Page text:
Of note is the small proportion of FNPs engaged in independent practice. One rationale for legislation to permit independent practice was to increase the availability of primary care services in rural areas. Given the care delivery patterns found in this study, however, it is unlikely that this represents a significant influence on pediatric service availability.
Our respondents indicated that a small but important fraction of FNPs (9%) practiced in retail clinics. Retail clinics are often “in-store” clinics that provide a limited number of acute primary care services to patients.11 FNPs seem ideally suited for this role, because they are able to provide care to a wide range of patients across the age spectrum. In contrast, we found in another study that only 1% of pediatric NPs work in such settings.12
A potential limitation in the pediatric scope of practice provided by FNPs is seen in our finding that only 22% of FNPs reported that they often provided care to children with complex chronic conditions and >40% of FNPs rarely did so. It is possible that the practices that employ FNPs are less likely to have FNPs provide care to such children or that, among the limited number of pediatric patients in the practices, few have chronic conditions.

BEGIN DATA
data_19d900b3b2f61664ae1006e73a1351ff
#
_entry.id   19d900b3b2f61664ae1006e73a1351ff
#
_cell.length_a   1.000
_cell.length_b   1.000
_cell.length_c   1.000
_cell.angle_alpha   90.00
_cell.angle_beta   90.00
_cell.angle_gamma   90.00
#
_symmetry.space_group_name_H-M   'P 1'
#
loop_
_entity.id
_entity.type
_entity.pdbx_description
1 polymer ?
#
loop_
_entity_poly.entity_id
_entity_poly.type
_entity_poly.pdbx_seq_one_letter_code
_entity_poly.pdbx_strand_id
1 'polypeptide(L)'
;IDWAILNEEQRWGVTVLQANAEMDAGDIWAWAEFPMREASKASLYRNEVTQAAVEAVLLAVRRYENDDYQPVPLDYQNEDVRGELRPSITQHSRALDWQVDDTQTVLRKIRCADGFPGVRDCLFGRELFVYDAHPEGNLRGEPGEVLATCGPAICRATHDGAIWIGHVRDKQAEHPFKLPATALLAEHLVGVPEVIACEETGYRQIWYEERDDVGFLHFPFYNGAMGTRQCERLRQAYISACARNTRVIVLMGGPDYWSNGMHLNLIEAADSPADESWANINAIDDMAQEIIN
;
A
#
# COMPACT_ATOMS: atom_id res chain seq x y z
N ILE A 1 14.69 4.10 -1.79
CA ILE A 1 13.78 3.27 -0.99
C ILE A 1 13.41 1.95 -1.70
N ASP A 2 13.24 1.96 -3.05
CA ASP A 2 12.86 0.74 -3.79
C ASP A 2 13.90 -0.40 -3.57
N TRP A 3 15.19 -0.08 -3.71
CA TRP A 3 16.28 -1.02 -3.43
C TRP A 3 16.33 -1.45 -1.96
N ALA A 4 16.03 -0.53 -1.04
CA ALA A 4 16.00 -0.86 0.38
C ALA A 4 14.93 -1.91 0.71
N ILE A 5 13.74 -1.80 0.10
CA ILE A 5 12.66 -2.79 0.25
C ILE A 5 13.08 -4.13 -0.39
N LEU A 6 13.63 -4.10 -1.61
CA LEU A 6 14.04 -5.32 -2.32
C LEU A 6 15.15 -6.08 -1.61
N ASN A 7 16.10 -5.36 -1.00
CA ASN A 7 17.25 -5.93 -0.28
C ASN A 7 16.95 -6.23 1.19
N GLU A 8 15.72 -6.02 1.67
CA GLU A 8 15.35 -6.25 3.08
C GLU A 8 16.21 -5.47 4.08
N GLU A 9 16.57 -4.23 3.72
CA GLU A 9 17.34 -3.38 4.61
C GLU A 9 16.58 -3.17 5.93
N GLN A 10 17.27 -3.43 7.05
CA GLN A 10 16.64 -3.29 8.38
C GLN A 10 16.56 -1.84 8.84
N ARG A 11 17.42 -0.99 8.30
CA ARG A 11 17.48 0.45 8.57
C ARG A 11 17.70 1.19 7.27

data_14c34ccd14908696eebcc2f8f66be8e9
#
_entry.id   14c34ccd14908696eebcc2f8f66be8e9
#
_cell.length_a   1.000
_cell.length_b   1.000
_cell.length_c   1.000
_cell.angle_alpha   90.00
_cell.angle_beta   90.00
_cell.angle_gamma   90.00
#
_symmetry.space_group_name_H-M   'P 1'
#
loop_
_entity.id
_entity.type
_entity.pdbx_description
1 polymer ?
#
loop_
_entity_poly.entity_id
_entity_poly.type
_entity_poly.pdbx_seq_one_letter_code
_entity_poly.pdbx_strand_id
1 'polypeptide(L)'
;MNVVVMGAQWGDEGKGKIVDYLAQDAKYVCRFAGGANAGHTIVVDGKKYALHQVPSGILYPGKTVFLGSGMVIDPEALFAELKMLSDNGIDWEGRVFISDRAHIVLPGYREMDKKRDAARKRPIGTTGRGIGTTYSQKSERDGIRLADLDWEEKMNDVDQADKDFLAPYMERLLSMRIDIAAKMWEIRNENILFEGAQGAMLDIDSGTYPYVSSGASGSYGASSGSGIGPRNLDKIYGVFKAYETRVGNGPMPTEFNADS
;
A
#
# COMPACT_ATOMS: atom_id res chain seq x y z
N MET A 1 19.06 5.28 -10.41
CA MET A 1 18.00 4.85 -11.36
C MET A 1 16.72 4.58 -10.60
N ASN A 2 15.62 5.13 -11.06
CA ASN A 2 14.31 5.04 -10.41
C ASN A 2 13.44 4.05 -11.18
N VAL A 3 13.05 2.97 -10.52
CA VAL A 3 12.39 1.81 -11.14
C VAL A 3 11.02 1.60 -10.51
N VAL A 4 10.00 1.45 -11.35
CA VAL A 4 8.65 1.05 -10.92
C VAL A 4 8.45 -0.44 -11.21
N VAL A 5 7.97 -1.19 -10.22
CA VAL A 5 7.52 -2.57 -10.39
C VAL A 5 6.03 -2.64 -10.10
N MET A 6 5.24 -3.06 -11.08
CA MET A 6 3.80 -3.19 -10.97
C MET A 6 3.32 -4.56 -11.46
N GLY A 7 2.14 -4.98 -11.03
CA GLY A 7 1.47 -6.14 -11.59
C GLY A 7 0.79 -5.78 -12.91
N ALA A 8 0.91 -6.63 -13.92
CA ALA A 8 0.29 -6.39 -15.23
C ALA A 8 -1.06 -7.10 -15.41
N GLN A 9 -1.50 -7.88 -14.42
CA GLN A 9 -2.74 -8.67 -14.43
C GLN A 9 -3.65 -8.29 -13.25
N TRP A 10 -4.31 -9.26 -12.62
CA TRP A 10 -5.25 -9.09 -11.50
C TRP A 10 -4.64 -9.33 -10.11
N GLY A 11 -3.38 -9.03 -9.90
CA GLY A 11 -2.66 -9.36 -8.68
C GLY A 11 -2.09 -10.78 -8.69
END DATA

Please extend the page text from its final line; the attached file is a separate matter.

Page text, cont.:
Although there has been a marked increase in the number of FNPs, many do not provide care to children. Among the FNPs who do provide care to children, pediatric patients represent only a small fraction of their patient populations. This suggests that FNPs work mostly in practices that provide care across the age spectrum and they are unlikely to influence the availability of either primary or subspecialty care for children in the near future.
This study was funded by a grant from the American Board of Pediatrics Foundation. The sponsor had no involvement in the collection of data or the preparation or submission of the manuscript.
- Accepted August 18, 2010.
- Address correspondence to Gary L. Freed, MD, MPH, University of Michigan, Child Health Evaluation and Research Unit, 300 North Ingalls Building, Room 6E08, Ann Arbor, MI 48109-0456. E-mail:
FINANCIAL DISCLOSURE: The authors have indicated they have no financial relationships relevant to this article to disclose.
- FNP =
- family nurse practitioner •
- NP =
- nurse practitioner
- 2.↵American Academy of Nurse Practitioners. Nurse practitioner facts. Available at: www.aanp.org/NR/rdonlyres/54B71B02-D4DB-4A53-9FA6-23DDA0EDD6FC/0/NPFacts2010.pdf. Accessed July 19, 2010
- Hooker RS,
- Berlin LE
- Freed GL,
- Dunham KM,
- Gebremariam A,
- Wheeler JR
- Freed GL,
- Fant K
- Reynolds EW,
- Bricker JT
- Freed GL,
- Dunham KM,
- Lamarand KE,
- Loveland-Cherry CJ,
- Martyn KK
- Copyright © 2010 by the American Academy of Pediatrics